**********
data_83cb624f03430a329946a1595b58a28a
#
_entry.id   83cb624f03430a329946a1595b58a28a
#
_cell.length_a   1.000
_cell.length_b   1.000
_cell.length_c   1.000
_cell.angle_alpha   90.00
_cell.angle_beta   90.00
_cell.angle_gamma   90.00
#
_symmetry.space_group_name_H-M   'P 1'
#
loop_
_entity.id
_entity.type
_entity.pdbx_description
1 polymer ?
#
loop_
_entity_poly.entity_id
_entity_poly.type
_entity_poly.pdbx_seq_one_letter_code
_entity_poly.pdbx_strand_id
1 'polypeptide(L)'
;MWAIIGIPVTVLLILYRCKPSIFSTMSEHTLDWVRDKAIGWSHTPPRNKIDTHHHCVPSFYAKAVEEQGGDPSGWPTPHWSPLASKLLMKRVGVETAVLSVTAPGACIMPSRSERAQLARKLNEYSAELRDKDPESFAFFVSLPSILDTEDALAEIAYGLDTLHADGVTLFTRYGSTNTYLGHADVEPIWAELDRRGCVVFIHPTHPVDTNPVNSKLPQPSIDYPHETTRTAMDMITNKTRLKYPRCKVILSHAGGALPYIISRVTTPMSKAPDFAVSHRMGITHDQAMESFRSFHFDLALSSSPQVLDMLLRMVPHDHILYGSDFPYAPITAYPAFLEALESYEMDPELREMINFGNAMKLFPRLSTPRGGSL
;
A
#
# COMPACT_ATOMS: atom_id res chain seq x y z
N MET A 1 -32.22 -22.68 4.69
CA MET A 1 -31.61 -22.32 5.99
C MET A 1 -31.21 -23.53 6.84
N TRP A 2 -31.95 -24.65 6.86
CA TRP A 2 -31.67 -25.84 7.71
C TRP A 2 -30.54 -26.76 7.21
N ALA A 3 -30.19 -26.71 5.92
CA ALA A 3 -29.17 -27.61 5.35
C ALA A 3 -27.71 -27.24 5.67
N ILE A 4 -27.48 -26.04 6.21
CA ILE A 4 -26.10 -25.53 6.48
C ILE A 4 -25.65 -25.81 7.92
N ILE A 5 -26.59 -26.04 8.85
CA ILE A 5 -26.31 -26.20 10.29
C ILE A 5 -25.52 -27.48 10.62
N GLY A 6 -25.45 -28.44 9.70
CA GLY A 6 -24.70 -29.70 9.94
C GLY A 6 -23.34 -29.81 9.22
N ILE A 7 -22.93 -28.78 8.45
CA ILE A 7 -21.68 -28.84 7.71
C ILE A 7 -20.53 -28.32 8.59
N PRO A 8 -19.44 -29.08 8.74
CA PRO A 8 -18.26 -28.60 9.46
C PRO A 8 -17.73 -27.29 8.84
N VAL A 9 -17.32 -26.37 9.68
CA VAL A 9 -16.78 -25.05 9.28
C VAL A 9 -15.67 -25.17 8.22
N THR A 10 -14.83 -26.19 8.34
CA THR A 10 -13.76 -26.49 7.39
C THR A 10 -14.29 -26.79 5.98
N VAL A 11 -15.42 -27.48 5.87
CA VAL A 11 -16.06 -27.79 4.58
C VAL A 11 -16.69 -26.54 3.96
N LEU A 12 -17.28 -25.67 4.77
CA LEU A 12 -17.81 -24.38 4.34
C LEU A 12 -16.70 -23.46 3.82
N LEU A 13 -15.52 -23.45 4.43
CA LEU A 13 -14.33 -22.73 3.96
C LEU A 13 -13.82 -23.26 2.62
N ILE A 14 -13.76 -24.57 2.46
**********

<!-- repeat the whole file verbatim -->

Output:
data_83cb624f03430a329946a1595b58a28a
#
_entry.id   83cb624f03430a329946a1595b58a28a
#
_cell.length_a   1.000
_cell.length_b   1.000
_cell.length_c   1.000
_cell.angle_alpha   90.00
_cell.angle_beta   90.00
_cell.angle_gamma   90.00
#
_symmetry.space_group_name_H-M   'P 1'
#
loop_
_entity.id
_entity.type
_entity.pdbx_description
1 polymer ?
#
loop_
_entity_poly.entity_id
_entity_poly.type
_entity_poly.pdbx_seq_one_letter_code
_entity_poly.pdbx_strand_id
1 'polypeptide(L)'
;MWAIIGIPVTVLLILYRCKPSIFSTMSEHTLDWVRDKAIGWSHTPPRNKIDTHHHCVPSFYAKAVEEQGGDPSGWPTPHWSPLASKLLMKRVGVETAVLSVTAPGACIMPSRSERAQLARKLNEYSAELRDKDPESFAFFVSLPSILDTEDALAEIAYGLDTLHADGVTLFTRYGSTNTYLGHADVEPIWAELDRRGCVVFIHPTHPVDTNPVNSKLPQPSIDYPHETTRTAMDMITNKTRLKYPRCKVILSHAGGALPYIISRVTTPMSKAPDFAVSHRMGITHDQAMESFRSFHFDLALSSSPQVLDMLLRMVPHDHILYGSDFPYAPITAYPAFLEALESYEMDPELREMINFGNAMKLFPRLSTPRGGSL
;
A
#
# COMPACT_ATOMS: atom_id res chain seq x y z
N MET A 1 -32.22 -22.68 4.69
CA MET A 1 -31.61 -22.32 5.99
C MET A 1 -31.21 -23.53 6.84
N TRP A 2 -31.95 -24.65 6.86
CA TRP A 2 -31.67 -25.84 7.71
C TRP A 2 -30.54 -26.76 7.21
N ALA A 3 -30.19 -26.71 5.92
CA ALA A 3 -29.17 -27.61 5.35
C ALA A 3 -27.71 -27.24 5.67
N ILE A 4 -27.48 -26.04 6.21
CA ILE A 4 -26.10 -25.53 6.48
C ILE A 4 -25.65 -25.81 7.92
N ILE A 5 -26.59 -26.04 8.85
CA ILE A 5 -26.31 -26.20 10.29
C ILE A 5 -25.52 -27.48 10.62
N GLY A 6 -25.45 -28.44 9.70
CA GLY A 6 -24.70 -29.70 9.94
C GLY A 6 -23.34 -29.81 9.22
N ILE A 7 -22.93 -28.78 8.45
CA ILE A 7 -21.68 -28.84 7.71
C ILE A 7 -20.53 -28.32 8.59
N PRO A 8 -19.44 -29.08 8.74
CA PRO A 8 -18.26 -28.60 9.46
C PRO A 8 -17.73 -27.29 8.84
N VAL A 9 -17.32 -26.37 9.68
CA VAL A 9 -16.78 -25.05 9.28
C VAL A 9 -15.67 -25.17 8.22
N THR A 10 -14.83 -26.19 8.34
CA THR A 10 -13.76 -26.49 7.39
C THR A 10 -14.29 -26.79 5.98
N VAL A 11 -15.42 -27.48 5.87
CA VAL A 11 -16.06 -27.79 4.58
C VAL A 11 -16.69 -26.54 3.96
N LEU A 12 -17.28 -25.67 4.77
CA LEU A 12 -17.81 -24.38 4.34
C LEU A 12 -16.70 -23.46 3.82
N LEU A 13 -15.52 -23.45 4.43
CA LEU A 13 -14.33 -22.73 3.96
C LEU A 13 -13.82 -23.26 2.62
N ILE A 14 -13.76 -24.57 2.46